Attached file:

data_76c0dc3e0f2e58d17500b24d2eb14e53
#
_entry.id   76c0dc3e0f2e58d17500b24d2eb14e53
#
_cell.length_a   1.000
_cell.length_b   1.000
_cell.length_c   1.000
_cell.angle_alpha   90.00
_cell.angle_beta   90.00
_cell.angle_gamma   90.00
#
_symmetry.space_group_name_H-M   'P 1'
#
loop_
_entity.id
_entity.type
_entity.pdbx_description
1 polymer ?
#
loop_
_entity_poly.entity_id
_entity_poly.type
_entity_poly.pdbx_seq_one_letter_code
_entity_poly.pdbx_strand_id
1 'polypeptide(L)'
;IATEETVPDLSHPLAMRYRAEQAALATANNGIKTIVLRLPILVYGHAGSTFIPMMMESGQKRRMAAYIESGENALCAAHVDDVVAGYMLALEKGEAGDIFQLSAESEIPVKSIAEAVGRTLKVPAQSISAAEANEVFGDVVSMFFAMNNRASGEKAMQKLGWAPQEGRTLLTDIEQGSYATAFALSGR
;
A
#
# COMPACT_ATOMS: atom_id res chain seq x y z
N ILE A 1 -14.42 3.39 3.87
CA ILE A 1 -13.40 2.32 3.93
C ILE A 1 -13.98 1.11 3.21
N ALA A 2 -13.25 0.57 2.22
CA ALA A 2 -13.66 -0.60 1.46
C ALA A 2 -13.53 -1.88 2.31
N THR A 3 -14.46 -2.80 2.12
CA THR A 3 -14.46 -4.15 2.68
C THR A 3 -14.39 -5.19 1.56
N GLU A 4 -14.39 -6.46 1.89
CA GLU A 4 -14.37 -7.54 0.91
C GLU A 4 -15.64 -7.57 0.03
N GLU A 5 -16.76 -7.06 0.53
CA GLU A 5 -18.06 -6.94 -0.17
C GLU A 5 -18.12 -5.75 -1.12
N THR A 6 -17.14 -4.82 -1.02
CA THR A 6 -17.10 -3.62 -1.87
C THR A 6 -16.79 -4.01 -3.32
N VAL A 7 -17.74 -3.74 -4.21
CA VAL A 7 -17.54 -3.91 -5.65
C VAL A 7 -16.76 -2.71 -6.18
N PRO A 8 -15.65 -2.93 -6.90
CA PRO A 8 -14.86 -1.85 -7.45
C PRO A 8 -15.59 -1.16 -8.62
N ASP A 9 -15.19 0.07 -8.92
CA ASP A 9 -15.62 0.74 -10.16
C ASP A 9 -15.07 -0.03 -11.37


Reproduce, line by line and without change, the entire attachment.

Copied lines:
data_76c0dc3e0f2e58d17500b24d2eb14e53
#
_entry.id   76c0dc3e0f2e58d17500b24d2eb14e53
#
_cell.length_a   1.000
_cell.length_b   1.000
_cell.length_c   1.000
_cell.angle_alpha   90.00
_cell.angle_beta   90.00
_cell.angle_gamma   90.00
#
_symmetry.space_group_name_H-M   'P 1'
#
loop_
_entity.id
_entity.type
_entity.pdbx_description
1 polymer ?
#
loop_
_entity_poly.entity_id
_entity_poly.type
_entity_poly.pdbx_seq_one_letter_code
_entity_poly.pdbx_strand_id
1 'polypeptide(L)'
;IATEETVPDLSHPLAMRYRAEQAALATANNGIKTIVLRLPILVYGHAGSTFIPMMMESGQKRRMAAYIESGENALCAAHVDDVVAGYMLALEKGEAGDIFQLSAESEIPVKSIAEAVGRTLKVPAQSISAAEANEVFGDVVSMFFAMNNRASGEKAMQKLGWAPQEGRTLLTDIEQGSYATAFALSGR
;
A
#
# COMPACT_ATOMS: atom_id res chain seq x y z
N ILE A 1 -14.42 3.39 3.87
CA ILE A 1 -13.40 2.32 3.93
C ILE A 1 -13.98 1.11 3.21
N ALA A 2 -13.25 0.57 2.22
CA ALA A 2 -13.66 -0.60 1.46
C ALA A 2 -13.53 -1.88 2.31
N THR A 3 -14.46 -2.80 2.12
CA THR A 3 -14.46 -4.15 2.68
C THR A 3 -14.39 -5.19 1.56
N GLU A 4 -14.39 -6.46 1.89
CA GLU A 4 -14.37 -7.54 0.91
C GLU A 4 -15.64 -7.57 0.03
N GLU A 5 -16.76 -7.06 0.53
CA GLU A 5 -18.06 -6.94 -0.17
C GLU A 5 -18.12 -5.75 -1.12
N THR A 6 -17.14 -4.82 -1.02
CA THR A 6 -17.10 -3.62 -1.87
C THR A 6 -16.79 -4.01 -3.32
N VAL A 7 -17.74 -3.74 -4.21
CA VAL A 7 -17.54 -3.91 -5.65
C VAL A 7 -16.76 -2.71 -6.18
N PRO A 8 -15.65 -2.93 -6.90
CA PRO A 8 -14.86 -1.85 -7.45
C PRO A 8 -15.59 -1.16 -8.62
N ASP A 9 -15.19 0.07 -8.92
CA ASP A 9 -15.62 0.74 -10.16
C ASP A 9 -15.07 -0.03 -11.37